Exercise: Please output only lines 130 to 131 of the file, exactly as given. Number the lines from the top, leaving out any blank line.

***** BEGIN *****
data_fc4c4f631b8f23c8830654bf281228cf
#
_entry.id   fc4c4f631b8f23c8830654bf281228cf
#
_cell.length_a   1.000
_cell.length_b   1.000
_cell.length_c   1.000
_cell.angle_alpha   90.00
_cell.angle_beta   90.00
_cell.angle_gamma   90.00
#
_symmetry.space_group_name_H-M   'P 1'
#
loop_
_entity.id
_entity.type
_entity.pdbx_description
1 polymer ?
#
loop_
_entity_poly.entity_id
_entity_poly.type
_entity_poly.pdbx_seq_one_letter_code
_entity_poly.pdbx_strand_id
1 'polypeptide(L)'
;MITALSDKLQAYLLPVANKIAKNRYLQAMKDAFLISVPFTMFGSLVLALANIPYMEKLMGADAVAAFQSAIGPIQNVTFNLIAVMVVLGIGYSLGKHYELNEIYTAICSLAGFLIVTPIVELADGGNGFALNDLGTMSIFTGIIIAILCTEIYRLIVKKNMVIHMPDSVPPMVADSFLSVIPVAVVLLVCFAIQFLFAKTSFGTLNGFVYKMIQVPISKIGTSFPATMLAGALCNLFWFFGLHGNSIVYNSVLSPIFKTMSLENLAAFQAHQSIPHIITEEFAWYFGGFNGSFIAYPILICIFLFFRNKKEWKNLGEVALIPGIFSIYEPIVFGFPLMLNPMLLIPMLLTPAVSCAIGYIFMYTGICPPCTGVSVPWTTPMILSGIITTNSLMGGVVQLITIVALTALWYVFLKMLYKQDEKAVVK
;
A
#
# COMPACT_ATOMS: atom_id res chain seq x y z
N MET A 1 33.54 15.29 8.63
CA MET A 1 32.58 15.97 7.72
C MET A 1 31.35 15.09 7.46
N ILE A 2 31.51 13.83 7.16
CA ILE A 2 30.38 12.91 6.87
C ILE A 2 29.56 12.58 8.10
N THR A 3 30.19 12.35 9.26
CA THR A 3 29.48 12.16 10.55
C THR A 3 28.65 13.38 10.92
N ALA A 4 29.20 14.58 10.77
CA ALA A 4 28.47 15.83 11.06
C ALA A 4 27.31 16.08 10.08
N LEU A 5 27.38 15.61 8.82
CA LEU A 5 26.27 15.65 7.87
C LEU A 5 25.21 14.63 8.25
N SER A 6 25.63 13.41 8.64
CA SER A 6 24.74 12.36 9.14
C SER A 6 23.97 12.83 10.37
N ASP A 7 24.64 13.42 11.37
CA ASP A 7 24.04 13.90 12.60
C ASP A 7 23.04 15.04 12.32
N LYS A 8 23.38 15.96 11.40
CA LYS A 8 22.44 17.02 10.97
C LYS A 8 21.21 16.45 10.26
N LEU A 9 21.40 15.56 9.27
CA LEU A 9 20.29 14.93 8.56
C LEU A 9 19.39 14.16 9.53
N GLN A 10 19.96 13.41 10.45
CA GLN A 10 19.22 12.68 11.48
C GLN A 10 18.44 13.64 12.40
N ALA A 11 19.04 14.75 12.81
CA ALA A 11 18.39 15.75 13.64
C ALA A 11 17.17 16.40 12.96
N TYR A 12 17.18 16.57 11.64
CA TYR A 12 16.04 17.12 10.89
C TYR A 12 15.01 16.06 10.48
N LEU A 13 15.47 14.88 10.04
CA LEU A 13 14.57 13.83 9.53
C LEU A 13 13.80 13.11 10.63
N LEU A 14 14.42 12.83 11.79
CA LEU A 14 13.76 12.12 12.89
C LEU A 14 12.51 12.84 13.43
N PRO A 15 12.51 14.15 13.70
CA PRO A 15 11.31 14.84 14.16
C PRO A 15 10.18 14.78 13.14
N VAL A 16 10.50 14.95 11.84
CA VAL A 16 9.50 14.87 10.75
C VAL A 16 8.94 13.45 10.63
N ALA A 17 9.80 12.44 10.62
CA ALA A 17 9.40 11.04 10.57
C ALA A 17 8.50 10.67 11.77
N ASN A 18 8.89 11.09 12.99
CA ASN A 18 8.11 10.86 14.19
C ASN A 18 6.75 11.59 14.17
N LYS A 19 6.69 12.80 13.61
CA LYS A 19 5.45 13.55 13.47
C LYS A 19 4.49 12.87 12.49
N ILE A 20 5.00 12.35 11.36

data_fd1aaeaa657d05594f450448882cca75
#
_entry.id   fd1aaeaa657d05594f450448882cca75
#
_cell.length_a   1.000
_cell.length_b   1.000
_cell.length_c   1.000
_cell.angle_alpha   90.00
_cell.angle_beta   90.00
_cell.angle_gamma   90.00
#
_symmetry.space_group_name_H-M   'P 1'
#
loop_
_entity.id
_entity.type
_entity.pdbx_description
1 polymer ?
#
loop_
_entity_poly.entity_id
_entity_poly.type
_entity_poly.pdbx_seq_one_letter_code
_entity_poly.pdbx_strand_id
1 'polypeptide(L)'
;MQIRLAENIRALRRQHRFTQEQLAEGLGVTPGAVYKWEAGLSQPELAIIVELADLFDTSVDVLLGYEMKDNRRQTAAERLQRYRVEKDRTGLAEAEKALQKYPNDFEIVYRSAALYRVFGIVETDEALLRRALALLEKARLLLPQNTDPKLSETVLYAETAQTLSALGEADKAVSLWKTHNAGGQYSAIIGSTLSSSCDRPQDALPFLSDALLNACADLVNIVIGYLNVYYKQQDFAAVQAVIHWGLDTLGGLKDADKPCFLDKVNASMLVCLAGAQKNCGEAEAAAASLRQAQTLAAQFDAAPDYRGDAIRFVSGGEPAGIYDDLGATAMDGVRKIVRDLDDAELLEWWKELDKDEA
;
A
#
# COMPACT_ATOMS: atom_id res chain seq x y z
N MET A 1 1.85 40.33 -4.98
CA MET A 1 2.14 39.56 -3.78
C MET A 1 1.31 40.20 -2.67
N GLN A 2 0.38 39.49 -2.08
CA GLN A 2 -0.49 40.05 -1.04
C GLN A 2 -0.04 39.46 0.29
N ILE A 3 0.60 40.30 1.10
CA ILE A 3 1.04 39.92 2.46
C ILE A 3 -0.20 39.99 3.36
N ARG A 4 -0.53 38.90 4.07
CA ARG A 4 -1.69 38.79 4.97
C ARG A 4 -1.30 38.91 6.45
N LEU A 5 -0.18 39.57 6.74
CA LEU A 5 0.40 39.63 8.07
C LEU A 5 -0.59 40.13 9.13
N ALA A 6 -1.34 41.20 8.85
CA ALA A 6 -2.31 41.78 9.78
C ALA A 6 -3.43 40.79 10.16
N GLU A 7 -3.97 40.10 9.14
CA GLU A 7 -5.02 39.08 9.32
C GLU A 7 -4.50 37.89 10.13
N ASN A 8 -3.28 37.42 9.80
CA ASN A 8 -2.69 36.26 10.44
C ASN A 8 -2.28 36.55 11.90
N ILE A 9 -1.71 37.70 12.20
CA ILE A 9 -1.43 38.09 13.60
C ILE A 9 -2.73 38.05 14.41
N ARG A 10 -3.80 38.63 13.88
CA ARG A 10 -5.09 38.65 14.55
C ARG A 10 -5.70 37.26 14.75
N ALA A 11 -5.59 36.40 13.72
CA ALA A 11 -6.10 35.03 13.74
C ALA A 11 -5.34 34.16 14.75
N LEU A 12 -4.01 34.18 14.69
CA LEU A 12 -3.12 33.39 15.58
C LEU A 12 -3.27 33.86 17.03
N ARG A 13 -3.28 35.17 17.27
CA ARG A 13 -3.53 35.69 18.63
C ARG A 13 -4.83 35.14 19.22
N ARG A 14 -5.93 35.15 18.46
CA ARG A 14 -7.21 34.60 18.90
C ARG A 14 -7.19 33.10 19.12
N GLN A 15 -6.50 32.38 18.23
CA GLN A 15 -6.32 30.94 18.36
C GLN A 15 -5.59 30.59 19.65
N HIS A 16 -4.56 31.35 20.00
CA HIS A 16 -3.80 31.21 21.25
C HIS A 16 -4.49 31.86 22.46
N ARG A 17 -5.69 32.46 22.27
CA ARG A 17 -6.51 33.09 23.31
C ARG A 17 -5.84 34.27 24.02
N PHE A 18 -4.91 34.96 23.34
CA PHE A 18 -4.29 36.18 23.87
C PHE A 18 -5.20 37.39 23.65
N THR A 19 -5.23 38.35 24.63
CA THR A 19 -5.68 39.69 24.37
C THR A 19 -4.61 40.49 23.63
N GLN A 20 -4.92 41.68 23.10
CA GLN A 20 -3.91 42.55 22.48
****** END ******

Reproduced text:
C ARG A 4 -1.30 38.91 6.45
N LEU A 5 -0.18 39.57 6.74